Elytra 1.65‒1.85 times longer than wide, uneven because of various depressions, strongly narrowed at base, usually sub-parallel to 2/3 of their length, weakly tapered on distal 1/3; elytral base as wide as posterior pronotal margin, lengthwise striate; laterobasal angles obtuse; basal transverse depressions rather shallow, not reaching the scutellum; humeral swellings well raised, obliquely stretching backwards; a well raised callus is present at the base of each elytron; lateral elytral groove shallow, widest in post-humeral part, progressively narrowing until expiring at 2/3 of the elytral length; lateral elytral margin smooth on basal 1/2, progressively serrate until the apex; epipleura not serrate, strongly widened opposite the humeral swellings, then parallel until disappearing at the apex; elytral apices slightly sloping, sub-round to sub-angulate, with sutural junction obtusely angled; elytral sculpture roughly scabriculous, smoother and slightly punctured in the area of the dark elytral macula; pubescence very long and fully erect basally, thin, long and semi-erect on the rest of the surface.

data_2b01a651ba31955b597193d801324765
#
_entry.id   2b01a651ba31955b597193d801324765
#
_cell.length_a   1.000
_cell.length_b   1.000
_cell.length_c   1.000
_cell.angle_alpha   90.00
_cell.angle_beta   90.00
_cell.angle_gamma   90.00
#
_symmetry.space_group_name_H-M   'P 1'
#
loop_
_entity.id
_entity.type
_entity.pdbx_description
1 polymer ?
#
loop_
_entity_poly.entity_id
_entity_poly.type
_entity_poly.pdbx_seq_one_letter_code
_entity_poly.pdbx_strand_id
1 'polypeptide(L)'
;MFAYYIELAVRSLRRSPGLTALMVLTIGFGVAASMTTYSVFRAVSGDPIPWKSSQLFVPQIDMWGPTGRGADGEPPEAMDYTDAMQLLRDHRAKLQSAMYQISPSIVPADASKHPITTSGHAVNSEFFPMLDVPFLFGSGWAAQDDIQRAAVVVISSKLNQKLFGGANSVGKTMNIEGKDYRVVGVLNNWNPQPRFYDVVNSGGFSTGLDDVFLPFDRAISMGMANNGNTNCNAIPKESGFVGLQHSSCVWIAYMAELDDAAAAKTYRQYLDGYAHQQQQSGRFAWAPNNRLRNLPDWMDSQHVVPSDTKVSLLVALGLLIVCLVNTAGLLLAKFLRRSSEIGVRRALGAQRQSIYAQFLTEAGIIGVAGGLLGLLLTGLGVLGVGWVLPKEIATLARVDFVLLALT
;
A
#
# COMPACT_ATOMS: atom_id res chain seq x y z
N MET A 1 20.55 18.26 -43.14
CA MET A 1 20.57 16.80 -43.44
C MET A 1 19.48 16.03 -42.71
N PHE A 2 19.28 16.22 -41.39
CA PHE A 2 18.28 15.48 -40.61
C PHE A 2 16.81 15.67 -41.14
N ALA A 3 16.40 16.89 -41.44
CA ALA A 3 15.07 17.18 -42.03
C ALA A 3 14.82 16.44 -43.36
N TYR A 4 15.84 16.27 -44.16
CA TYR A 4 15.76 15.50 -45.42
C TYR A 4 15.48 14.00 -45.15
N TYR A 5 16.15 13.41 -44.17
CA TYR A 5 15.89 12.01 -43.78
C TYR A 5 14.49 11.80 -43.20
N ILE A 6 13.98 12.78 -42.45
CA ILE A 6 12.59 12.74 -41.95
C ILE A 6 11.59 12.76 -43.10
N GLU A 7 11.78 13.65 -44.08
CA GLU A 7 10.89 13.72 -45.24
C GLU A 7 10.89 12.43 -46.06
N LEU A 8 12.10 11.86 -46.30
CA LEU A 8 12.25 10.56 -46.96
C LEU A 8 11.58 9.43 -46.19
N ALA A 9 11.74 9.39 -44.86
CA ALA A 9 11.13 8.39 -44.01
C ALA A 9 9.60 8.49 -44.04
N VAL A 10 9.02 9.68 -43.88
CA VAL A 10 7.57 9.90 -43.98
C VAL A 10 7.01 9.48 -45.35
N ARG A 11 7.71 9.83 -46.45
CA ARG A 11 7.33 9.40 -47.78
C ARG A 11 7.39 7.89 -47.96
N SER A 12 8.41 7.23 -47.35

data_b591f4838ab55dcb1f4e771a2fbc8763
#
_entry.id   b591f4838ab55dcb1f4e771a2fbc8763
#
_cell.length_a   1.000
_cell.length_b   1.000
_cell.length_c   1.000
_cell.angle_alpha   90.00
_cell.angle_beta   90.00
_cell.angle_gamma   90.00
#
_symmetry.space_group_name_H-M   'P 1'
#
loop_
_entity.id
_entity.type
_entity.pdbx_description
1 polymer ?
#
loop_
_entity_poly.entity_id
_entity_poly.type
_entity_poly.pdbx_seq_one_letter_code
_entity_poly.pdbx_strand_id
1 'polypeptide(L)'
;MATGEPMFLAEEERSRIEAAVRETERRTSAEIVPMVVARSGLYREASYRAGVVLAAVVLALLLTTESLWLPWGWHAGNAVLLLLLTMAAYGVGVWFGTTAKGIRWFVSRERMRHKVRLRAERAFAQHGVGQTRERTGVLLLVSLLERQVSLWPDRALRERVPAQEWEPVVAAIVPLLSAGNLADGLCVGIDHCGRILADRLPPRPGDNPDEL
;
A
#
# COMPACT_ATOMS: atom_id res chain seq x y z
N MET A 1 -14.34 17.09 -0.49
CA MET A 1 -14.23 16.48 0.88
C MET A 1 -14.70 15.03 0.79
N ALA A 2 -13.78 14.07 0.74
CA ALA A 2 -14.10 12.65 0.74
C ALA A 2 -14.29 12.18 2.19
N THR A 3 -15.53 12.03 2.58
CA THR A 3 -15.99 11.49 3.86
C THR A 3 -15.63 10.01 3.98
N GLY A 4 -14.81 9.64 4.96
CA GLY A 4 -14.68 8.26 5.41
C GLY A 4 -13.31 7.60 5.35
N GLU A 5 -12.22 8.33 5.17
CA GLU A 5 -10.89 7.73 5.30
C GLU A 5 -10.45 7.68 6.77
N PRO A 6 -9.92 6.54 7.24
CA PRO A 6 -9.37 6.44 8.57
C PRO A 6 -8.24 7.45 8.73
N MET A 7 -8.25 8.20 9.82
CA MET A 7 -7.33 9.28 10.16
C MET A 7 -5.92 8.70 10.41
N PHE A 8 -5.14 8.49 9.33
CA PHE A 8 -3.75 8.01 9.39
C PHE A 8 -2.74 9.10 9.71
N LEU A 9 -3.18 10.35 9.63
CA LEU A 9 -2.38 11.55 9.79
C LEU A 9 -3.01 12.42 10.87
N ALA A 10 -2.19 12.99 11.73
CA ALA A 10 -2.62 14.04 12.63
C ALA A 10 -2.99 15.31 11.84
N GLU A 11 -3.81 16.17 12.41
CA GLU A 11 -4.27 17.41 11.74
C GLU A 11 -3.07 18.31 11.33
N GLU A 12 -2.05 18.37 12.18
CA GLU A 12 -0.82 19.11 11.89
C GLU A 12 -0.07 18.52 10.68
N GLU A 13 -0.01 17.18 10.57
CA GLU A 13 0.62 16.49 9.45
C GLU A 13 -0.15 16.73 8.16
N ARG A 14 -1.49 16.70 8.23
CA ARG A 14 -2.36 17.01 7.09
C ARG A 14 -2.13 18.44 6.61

Ventral surface ( Fig. 49 View FIGURES 48‒51 ). Anterior prosternal margin weakly arched backwards; prosternal surface visibly depressed at mid length; sculpture scabriculous along the anterior margin, densely foveate in middle and on prosternal process; rest of the sternal surface more or less densely foveate; posterior end of central metasternal suture narrowly open, not raised; abdominal surface with sparse variolate sculpture and fine basal microreticulation, especially on posterior border of segments; anal ventrite sub-truncate in males, sub-round in females, with dense imbricate sculpture; margins flat, usually briefly serrate or crenulate on preapical part.
Legs long, slender; inner margin of all tibiae slightly to very deeply serrate in males; tarsal segments rather long; all legs with a fine, sparse imbricate sculpture and very fine basal microsculpture; inner posterior angle of the metacoxal plate gibbous; all trochanters simple in females, metatrochanters slightly protruding in males. In males of A. holoptera , the metafemora are stronger than in the other species, being considerably hollow posteriorly, with thinned edges, more roundly expanded at the tibial joint ( Fig. 89 View FIGURES 84‒89 ) than in the other species ( Fig. 88 View FIGURES 84‒89 ).